• Raise the wingfold lever to fold the outer wing eration.
panels. • Do not ride the brakes or use excessive differen-
• Do not taxi long distances with the wing panels tial braking during normal taxi.
folded. • If the aircraft tends to pull laterally in one
• Never actuate any of the wingfold controls direction, return to the line.
without utility hydraulic pressure. • Do not taxi with the canopy open at airspeeds
19. Wing-sPREAD AND LOCKED greater than 60 KIAS. When opening canopy,
• Turn the roll stab switch off and center the manually restrain to prevent combination of
control stick. rotational velocity and air loads from shearing
• Place wingfold lever down to spread outer wing canopy actuator rod end shear pin.
• Place wingfold lock lever down to lock the 5. Nose gear steering-cHEcK
hinge pins.

• The wing must be up to obtain full nose gear

WARNING I steering.
• Neutralize the rudder pedals before depressing
the nose gear steering switch or the nosewheel
If wingfold lock lever springs back during will be abruptly displaced in the direction of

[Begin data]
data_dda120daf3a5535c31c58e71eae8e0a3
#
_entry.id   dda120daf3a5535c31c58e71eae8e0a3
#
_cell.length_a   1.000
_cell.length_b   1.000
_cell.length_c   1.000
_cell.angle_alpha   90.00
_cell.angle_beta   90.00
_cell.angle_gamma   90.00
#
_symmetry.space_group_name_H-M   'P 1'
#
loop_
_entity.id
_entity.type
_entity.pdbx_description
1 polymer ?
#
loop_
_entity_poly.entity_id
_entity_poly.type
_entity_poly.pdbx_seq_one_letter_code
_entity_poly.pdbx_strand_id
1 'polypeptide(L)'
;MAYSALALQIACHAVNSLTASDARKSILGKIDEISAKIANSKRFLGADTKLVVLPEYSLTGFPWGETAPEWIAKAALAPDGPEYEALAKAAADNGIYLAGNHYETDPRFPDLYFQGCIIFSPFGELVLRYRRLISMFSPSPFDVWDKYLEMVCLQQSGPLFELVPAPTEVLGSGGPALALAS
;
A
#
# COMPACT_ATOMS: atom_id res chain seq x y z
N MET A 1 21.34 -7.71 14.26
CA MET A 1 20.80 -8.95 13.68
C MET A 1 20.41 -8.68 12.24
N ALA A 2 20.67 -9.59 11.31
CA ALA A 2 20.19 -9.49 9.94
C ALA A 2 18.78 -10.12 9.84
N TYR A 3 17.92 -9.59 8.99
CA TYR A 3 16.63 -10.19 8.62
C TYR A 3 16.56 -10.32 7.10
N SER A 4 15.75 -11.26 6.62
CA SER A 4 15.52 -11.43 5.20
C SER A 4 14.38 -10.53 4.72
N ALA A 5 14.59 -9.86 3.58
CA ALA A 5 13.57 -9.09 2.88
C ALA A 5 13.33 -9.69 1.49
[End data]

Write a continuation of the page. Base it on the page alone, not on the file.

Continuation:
operation or an excessive force is required to rudder deflection.
move the lever to the lock position, down • If the aircraft turns with nose gear steering
the aircraft. The wingfold lock system must engaged and the rudder pedals in neutral, re-
be checked for proper operation and rigging turn to the line.
before Hight. • Steering will disengage abOve 60° angle of
deflection. Brakes and power will be required
• Plane captain will check that red warning Hags to bring the nosewheel within the controlled
are retracted and visually check that the hinge steering limits.
pins are locked. • If steering is sluggish, cycle the rudder pedals
20. Canopy - CLOSE, LOCK, STOW HANDLE or make gentle S turns to build up accumulator
• Turn cockpit pressurization and defog off. pressure.